On September 8th, Russia’s two most prominent Dimas (President Medvedev and Representative to NATO Rogozin) both delivered speeches in Yaroslavl at the Global Policy Forum. The theme of the conference was “The Modern State in the Age of Social Diversity.” Rogozin elected to take part in a talk dedicated to “Global Security and Local Conflicts.” When he took the floor, however, he dedicated his remarks to “the nationalities question in Europe and Russia,” declaring the failure of multiculturalism and “pseudo-tolerance.” When Medvedev addressed the Forum’s Plenary Session (hours after Rogozin spoke), the President delivered a long and forceful defense of diversity, blaming poverty for ethnic and religious tensions (echoing Mikhail Prokhorov’s recent statements), and criticizing those in Russia who would exploit nationality divisions.
Commenting on the fact that Medvedev did not (a) announce whether or not he would run for reelection in 2012, or (b) set aside his speech to discuss transport security in the wake of recent plane crashes, Ellen Barry of the New York Times criticized the President for “going ahead with his script, a 30-minute discourse on the state’s approach to diversity.” Ms. Barry’s point is not irrational. Every time Medvedev steps into public to speak and does not address the 2012 question, he appears more indecisive and unlikely to return to the Kremlin. Since Medvedev’s bungled press conference in May, when he built up journalists’ expectations about a reelection revelation and then didn’t deliver, the foreign press has lost all patience with Russia’s commander and chief. “By the time he took his seat, the implication seemed clear,” Barry writes, “Mr. Medvedev was not prepared to fight for his job.”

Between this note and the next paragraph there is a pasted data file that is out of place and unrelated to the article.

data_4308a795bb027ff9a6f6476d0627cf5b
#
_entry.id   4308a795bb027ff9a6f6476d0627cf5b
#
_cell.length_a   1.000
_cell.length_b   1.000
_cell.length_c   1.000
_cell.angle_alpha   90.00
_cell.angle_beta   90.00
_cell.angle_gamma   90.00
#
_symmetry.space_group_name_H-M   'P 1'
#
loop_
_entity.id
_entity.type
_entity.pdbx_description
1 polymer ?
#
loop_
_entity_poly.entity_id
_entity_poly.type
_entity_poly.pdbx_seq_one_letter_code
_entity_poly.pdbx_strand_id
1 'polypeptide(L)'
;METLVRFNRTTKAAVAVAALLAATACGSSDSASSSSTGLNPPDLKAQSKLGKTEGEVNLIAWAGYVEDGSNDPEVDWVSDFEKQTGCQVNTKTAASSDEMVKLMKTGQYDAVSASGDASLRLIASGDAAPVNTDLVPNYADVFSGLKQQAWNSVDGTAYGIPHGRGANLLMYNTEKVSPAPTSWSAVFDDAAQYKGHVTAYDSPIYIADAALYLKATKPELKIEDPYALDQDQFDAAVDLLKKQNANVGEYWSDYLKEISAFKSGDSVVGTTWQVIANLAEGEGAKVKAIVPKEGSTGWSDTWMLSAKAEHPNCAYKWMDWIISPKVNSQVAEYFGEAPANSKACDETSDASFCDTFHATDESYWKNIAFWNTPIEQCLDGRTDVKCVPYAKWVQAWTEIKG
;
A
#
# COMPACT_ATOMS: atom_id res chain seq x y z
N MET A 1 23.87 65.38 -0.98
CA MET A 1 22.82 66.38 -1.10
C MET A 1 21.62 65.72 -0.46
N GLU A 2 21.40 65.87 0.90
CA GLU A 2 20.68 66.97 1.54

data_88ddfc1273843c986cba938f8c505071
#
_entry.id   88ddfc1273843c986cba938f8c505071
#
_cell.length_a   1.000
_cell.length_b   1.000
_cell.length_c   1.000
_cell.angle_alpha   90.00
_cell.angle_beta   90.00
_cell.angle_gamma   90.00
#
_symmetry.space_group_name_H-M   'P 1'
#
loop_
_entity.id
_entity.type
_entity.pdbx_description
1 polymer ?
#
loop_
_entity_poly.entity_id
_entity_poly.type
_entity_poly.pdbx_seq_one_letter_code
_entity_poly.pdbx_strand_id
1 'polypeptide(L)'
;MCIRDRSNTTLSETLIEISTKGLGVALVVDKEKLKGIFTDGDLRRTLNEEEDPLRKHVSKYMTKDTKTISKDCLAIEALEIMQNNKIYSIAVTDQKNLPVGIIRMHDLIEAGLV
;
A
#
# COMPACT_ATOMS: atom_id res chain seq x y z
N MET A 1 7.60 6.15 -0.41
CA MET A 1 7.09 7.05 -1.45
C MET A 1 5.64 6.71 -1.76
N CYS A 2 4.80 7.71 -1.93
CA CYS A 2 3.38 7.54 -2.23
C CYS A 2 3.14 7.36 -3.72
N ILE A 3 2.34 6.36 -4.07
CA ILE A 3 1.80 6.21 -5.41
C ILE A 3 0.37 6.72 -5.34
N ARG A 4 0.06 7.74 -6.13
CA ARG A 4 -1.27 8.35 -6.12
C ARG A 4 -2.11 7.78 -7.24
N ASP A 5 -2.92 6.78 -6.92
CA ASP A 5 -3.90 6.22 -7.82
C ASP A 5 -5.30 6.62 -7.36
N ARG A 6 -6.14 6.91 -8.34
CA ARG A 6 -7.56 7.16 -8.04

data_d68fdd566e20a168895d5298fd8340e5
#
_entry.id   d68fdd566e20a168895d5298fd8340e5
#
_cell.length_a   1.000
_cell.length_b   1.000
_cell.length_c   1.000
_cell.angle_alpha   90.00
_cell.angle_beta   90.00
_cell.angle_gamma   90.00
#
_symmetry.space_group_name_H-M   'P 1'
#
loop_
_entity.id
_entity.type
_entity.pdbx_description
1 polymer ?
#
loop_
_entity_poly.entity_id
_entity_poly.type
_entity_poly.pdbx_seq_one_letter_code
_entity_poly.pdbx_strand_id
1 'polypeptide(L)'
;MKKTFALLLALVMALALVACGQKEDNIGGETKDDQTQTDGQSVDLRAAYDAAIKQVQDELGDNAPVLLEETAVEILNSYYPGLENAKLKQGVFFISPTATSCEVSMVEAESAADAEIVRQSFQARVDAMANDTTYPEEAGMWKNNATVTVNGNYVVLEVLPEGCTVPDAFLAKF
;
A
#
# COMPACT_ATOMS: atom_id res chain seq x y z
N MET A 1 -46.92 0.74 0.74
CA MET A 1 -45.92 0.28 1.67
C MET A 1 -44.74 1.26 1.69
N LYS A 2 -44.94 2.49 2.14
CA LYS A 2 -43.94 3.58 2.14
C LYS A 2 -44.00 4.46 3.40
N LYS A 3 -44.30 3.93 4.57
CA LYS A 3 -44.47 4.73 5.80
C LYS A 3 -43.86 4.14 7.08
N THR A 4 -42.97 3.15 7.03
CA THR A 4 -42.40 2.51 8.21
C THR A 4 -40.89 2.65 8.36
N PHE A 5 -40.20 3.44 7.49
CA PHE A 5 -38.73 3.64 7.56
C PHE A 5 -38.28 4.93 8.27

While Russia’s third president could very well turn out to be a one-termer, the evidence in Yaroslavl hardly implies that he’s not fighting for his job. A gaping omission in Barry’s September 11th article is any mention of Rogozin’s speech, which–placed next to Medvedev’s–represents a clear polemic between civic patriotism (Medvedev) and ethnic nationalism (Rogozin). Continue reading ‘Just A Man & His Will to Survive: Medvedev the Fighter?’ »